willie nelson and booger red -- 8/6/21
Today's selection -- from It's a Long Story by Willie Nelson. A school-aged Texan named Willie Nelson became enamored of becoming a cowboy and a singer:
"My first foray out of the tiny world of Abbott into the larger world of Texas was a six-mile bike ride to West, where there was a large community of Czechs. They spoke in different accents, attended the Catholic church, and had nothing against drinking beer. I was fascinated by the presence of these people who had crossed a great ocean and somehow wound up in Hill County.
"I was fascinated by the very fact of being alive -- that my heart beat to the rhythm of life under the sun of the huge Texas sky, that my eyes took in the amazing sights of cotton gins and horse-drawn plows and far-off fields scorched brown under the summer heat or blooming green grass in the early days of spring.
"My eyes were even more amazed by what I saw on the screen of the Best Movie Theater in West -- an even wider world whose heroes were more than mere men in white hats who shot straight and caught the bad guys. They were men who cradled guitars in their arms and sang the stars down from the heavens. They moved through the world serenading away the sinister side of life. Even though they were macho men who feared no rustler, they sang sweetly, effortlessly, and proudly. I saw that a cowboy hero is a romantic lover of life with a song on his lips, a funny sidekick close by, and a beloved horse on whose back he rides the trails of life.
"First viewed in the small movie theaters of West and Hillsboro, Texas, the Western became an early and beautiful obsession. The Western was all about daring and danger. Up on the big screen, these fearless cowboys were my first heroes. Their moral lessons, like the lessons of the Methodist church, were clear. You live life based on loyalty. You stay on the right side. You protect your own. And when the going gets rough and the day grows dark, you pick up your guitar and soothe your soul by singing the pain away.
"Their songs -- eternal anthems like 'Happy Trails to You' and 'Back in the Saddle Again' -- weren't sung in church, but they entered my soul and informed my heart with the impact of the holy hymns taught by [the grandmother who raised me] Mama Nelson. They were all about the great adventure. Early on, I yearned for a great adventure of my own.
"Years later I learned that these songs, whether written by Gene Autry or tunesmiths out in Hollywood, signaled the start of a category called country western music.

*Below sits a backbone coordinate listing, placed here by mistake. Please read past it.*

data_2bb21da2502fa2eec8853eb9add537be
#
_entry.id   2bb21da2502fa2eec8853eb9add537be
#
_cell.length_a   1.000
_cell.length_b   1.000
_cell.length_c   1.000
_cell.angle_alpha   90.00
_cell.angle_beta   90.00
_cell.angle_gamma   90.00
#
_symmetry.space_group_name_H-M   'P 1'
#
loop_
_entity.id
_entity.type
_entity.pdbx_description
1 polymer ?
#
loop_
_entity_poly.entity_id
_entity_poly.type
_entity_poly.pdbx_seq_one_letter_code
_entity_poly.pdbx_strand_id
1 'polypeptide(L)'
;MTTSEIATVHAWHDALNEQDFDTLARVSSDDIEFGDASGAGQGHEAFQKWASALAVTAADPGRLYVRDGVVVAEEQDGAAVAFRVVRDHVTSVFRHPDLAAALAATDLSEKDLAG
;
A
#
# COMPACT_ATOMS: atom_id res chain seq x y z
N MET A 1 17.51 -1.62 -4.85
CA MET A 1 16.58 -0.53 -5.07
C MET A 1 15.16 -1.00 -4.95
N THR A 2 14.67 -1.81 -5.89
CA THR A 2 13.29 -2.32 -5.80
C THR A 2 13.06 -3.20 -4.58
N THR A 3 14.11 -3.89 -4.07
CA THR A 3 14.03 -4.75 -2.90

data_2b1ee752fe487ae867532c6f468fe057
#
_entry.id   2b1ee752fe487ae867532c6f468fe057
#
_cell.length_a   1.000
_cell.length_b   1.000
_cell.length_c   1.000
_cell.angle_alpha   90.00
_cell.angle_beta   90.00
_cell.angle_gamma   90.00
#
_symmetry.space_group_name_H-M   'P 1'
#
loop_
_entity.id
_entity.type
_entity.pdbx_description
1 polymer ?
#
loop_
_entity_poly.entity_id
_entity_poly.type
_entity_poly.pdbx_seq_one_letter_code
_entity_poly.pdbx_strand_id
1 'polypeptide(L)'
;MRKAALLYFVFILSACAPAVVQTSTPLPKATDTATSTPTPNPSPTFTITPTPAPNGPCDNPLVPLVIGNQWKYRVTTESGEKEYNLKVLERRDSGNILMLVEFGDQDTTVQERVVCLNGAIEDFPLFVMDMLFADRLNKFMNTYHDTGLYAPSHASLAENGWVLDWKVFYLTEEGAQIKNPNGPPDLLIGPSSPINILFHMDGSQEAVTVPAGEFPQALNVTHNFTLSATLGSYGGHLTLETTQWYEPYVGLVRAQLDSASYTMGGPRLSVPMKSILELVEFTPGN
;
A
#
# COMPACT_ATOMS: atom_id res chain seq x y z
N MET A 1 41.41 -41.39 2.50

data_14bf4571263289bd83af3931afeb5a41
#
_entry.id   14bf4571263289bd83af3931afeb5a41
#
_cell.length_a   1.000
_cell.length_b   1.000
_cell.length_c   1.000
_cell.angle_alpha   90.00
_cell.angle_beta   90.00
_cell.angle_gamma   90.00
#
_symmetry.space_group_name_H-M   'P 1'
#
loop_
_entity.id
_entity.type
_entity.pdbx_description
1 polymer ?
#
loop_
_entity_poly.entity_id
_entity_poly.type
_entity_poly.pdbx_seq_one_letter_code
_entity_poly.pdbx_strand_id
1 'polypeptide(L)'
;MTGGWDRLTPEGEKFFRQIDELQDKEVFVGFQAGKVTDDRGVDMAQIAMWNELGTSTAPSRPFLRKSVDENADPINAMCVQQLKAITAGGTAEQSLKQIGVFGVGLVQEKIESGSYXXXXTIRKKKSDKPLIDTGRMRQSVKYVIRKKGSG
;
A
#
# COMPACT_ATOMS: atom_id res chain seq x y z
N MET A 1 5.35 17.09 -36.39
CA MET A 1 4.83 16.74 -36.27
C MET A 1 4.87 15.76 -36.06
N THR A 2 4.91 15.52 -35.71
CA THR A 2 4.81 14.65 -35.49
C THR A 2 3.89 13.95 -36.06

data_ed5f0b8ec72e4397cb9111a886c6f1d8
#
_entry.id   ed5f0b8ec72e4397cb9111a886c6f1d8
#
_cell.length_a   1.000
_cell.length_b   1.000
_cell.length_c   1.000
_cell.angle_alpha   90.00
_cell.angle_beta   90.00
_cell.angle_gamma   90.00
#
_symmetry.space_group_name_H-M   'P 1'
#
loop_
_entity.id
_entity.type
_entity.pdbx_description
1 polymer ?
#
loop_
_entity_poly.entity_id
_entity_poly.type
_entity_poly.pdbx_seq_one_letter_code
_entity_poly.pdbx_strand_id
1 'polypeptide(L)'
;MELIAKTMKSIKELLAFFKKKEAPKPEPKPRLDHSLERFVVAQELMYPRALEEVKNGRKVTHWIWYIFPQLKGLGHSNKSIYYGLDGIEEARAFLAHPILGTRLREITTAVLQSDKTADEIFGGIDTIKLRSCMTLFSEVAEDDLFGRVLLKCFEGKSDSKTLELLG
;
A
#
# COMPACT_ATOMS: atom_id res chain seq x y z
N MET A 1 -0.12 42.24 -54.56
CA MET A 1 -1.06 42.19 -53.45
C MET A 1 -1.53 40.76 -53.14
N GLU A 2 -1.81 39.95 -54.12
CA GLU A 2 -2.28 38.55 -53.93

"Like most every little boy in the America of the late thirties, I wanted to be a cowboy, whether Wild Bill Elliott, Lash LaRue, Eddie Dean, Whip Wilson, or Hopalong Cassidy. But how can you be a cowboy without a horse? And living in a one-horse town like Abbott, that can be a problem. Fact is, Abbott was a no-horse town 'cause the only steed belonged to Mr. Harvel, who lived two miles outside town.
"On a sunny day in summer, I'd walk out to his place and ask if I could take a little ride.
"'Sure thing, little Willie,' he'd say. 'Just don't go too far.' Sitting on top of that old nag, I pretended to be Tex Ritter riding the plains of Wyoming until a friend spotted me and called out, 'Hey, Willie. You look like you 'bout to fall off that thing.'
"'Not gonna happen,' I said. And it never did. Been a comfortable rider all my life. From an early age, I was also comfortable writing poems. I liked stringing words together and telling little stories. I liked the fun of rhyming, the easy flow of expressing my feelings.
"Mama and Daddy Nelson were big on proper speech. In addition to giving us music lessons, they taught us elocution. And though Bobbie and I were essentially shy country kids, they encouraged us to perform before the public, especially when the appearance was part of a religious event.
"The seminal event happened when I was four or five. My grandparents had given me a poem to read in front of a gala outdoor tabernacle meeting in Brooking, Texas. The day was part revival, part picnic. You'd eat, you'd pray, you'd hear some preaching, you'd do some singing. This went on all afternoon. Mama Nelson had dressed me up in an all-white sailor suit. The outfit brought me pride, but the idea of reciting a poem in front of this huge audience gave me jitters. Just before I was set to go on, I started picking my nose. I was nervous and didn't realize how deeply I had dug into my skin. When I hit the stage, red blood was pouring all over my white suit. Right then and there, I ditched the poem and improvised a new one on the spot.
What are you looking at me for?
I got nothing to say
If you don't like the looks of me
You can look another way
"That's how I got the nickname Booger Red."